Kari Ebens, Byron High School, Illinois

All great accomplishments started with humble beginnings.

It doesn’t matter if you’re big or small, fast or slow, rich or poor, live in a small town or a metropolis — you can achieve your goals (no matter how high) if you’re determined enough.

That’s something Mrs. Kari Ebens and her students proved during their Yuda Bands Project.

Kari Ebens is a Mathematics teacher and the student council advisor at Byron High School, Illinois. She learned about the Yuda Bands Project through her students.

“My students attended several events throughout the years and that is where we heard about the yuda bands,” she said.

For years, they wanted to start a project that had meaning. A project that had a great cause. Once they learned more about the Yuda Bands Project, they knew that was it. They had to be part of the Yuda Bands movement.

“…the excitement caused the project to be a huge success.”

Mrs. Ebens made sure their participation did not go to waste. She organized one of the most productive Yuda Bands Project in 2016.

In fact, they had almost sold 100 bracelets before their two weeks sales period started.

How did they do that?

By building excitement around the Yuda Bands!

The pre-sales started with the students putting up posters around the school. They wanted to raise awareness about the project and the meaning behind the bracelets. After that, they sold through word of mouth by talking to faculty and other students.

The success continued to their sales period. All thanks to Mrs. Eben organization and supervision behind the scenes.

They did hit some roadblocks. Some students took too long to pick their Yuda Bands. So she made Yuda Bands presentable and easy to see.

“I choose to take the Yuda Bands and organize them onto pool noodles cut in half. This gave the bracelets a display look and then people could find what they wanted,” she said.

“We also organized the bracelets into categories….all the elephants were put together and others in this way. People were so happy to see those displays,” she continued.

Aside from schools, they also sold in lots and many schools.

Mrs. Ebens’ daughter also helped. Her 8th-grade daughter took some Yuda Bands to her elementary school. A few days later, Mrs. Ebens and her students were allowed to sell to elementary kids.

They made the bracelets available to elementary students in two ways. The first was through an order process at the school. During lunch, the student can pick out their bracelets. The second way was displaying the Yuda Bands during their sock hop.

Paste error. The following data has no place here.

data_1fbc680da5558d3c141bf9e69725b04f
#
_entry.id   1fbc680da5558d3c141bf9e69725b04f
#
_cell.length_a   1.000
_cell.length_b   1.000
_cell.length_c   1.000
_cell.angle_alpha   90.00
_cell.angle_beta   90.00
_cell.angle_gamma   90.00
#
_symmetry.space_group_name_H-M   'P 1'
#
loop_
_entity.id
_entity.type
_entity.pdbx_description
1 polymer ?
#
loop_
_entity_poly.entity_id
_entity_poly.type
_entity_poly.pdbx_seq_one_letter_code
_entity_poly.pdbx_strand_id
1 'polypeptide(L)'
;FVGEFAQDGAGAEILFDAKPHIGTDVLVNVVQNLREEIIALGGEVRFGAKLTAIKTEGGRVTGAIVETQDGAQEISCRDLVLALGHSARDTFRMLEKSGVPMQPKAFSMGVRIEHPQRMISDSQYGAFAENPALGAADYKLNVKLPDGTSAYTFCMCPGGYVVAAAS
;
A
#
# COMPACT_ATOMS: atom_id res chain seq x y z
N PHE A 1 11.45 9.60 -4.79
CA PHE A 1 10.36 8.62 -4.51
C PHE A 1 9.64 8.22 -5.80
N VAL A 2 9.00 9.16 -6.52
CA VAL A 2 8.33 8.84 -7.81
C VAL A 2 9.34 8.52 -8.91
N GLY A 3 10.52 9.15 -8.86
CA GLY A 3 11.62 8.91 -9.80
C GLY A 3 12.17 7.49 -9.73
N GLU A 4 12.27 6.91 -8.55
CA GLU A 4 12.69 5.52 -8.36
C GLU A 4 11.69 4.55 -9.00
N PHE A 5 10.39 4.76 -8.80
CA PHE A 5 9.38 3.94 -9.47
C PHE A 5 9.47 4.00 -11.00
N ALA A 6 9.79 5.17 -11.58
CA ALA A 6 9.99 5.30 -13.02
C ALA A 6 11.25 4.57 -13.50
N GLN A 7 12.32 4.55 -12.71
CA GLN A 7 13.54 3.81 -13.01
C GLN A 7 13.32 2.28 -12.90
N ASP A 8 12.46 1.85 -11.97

Social media was also an integral part of their success. By simply posting pictures, they were able to reach a wide audience.

“…people in the community were ordering them this way (through Facebook) and kids were coming to my classroom during other times of the day to get the ones they wanted,” Mrs. Ebens told us.

After two weeks, Kari Ebens and Byron High School were able to sell 893 Yuda Bands. They were able to sponsor two international students from Guatemala.

Irene Makore – one of the students Byron High School sponsored

“…I was afraid we would not sell enough for our first student.”

You don’t know what you’re capable of until you try. The Yuda Bands Project is glad that Kari Ebens and her students continued despite the fear.

When faced with challenges, the best action is to do your best. You either win or you learn. There is no loss.

If you do persevere and win, sometimes you achieve higher goals than you originally set…

“When we started this project I was afraid we would not sell enough for our first student. However, we made her goal and was able to help another student as well,” Mrs. Kari Ebens said.

Face your fears – because others are watching. Maybe you will be the spark that’ll ignite a passion in people. Just like what Byron High School did to its community.

“I feel that a small town can do big things. We were able to finish 2 students needs for band sales,” she said.

“My kids did not want to stop. They wanted me to have the bands all the time and just keep selling for the cause. Our community loved it because it was a good cause,” she added.

How about you?

When was the last time you tried?

When was the last time fear stopped you from achieving something great?

If you’re thinking of starting a service project or joining the Yuda Bands Project, but you’re afraid it won’t gain any traction, let us know.

We will help you make your service project succeed. Phillip Whiting, the Yuda Bands Project Manager, is more than willing to help you. Simply send us a message by clicking here.

 

 

 

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